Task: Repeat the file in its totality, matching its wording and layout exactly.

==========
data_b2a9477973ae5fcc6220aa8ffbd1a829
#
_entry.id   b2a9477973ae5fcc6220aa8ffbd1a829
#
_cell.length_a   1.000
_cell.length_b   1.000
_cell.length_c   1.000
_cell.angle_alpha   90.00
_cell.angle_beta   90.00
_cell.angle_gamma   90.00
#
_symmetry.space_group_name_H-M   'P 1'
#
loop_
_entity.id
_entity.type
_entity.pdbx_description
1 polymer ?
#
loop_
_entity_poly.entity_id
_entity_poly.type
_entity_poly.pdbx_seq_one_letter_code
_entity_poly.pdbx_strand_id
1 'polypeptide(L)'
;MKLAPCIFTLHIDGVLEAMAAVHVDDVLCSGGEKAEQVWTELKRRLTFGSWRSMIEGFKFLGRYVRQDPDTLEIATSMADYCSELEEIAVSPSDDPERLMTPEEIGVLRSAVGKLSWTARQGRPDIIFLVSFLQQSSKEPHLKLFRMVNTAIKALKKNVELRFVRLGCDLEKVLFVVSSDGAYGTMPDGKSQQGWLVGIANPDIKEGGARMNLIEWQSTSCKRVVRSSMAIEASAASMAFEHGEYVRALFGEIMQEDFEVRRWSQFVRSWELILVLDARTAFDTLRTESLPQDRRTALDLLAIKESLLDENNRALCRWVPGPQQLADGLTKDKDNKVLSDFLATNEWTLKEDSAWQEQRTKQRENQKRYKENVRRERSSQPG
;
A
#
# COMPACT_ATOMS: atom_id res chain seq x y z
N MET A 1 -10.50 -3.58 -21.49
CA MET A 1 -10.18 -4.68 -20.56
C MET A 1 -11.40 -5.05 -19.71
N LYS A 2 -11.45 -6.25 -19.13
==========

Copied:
data_b2a9477973ae5fcc6220aa8ffbd1a829
#
_entry.id   b2a9477973ae5fcc6220aa8ffbd1a829
#
_cell.length_a   1.000
_cell.length_b   1.000
_cell.length_c   1.000
_cell.angle_alpha   90.00
_cell.angle_beta   90.00
_cell.angle_gamma   90.00
#
_symmetry.space_group_name_H-M   'P 1'
#
loop_
_entity.id
_entity.type
_entity.pdbx_description
1 polymer ?
#
loop_
_entity_poly.entity_id
_entity_poly.type
_entity_poly.pdbx_seq_one_letter_code
_entity_poly.pdbx_strand_id
1 'polypeptide(L)'
;MKLAPCIFTLHIDGVLEAMAAVHVDDVLCSGGEKAEQVWTELKRRLTFGSWRSMIEGFKFLGRYVRQDPDTLEIATSMADYCSELEEIAVSPSDDPERLMTPEEIGVLRSAVGKLSWTARQGRPDIIFLVSFLQQSSKEPHLKLFRMVNTAIKALKKNVELRFVRLGCDLEKVLFVVSSDGAYGTMPDGKSQQGWLVGIANPDIKEGGARMNLIEWQSTSCKRVVRSSMAIEASAASMAFEHGEYVRALFGEIMQEDFEVRRWSQFVRSWELILVLDARTAFDTLRTESLPQDRRTALDLLAIKESLLDENNRALCRWVPGPQQLADGLTKDKDNKVLSDFLATNEWTLKEDSAWQEQRTKQRENQKRYKENVRRERSSQPG
;
A
#
# COMPACT_ATOMS: atom_id res chain seq x y z
N MET A 1 -10.50 -3.58 -21.49
CA MET A 1 -10.18 -4.68 -20.56
C MET A 1 -11.40 -5.05 -19.71
N LYS A 2 -11.45 -6.25 -19.13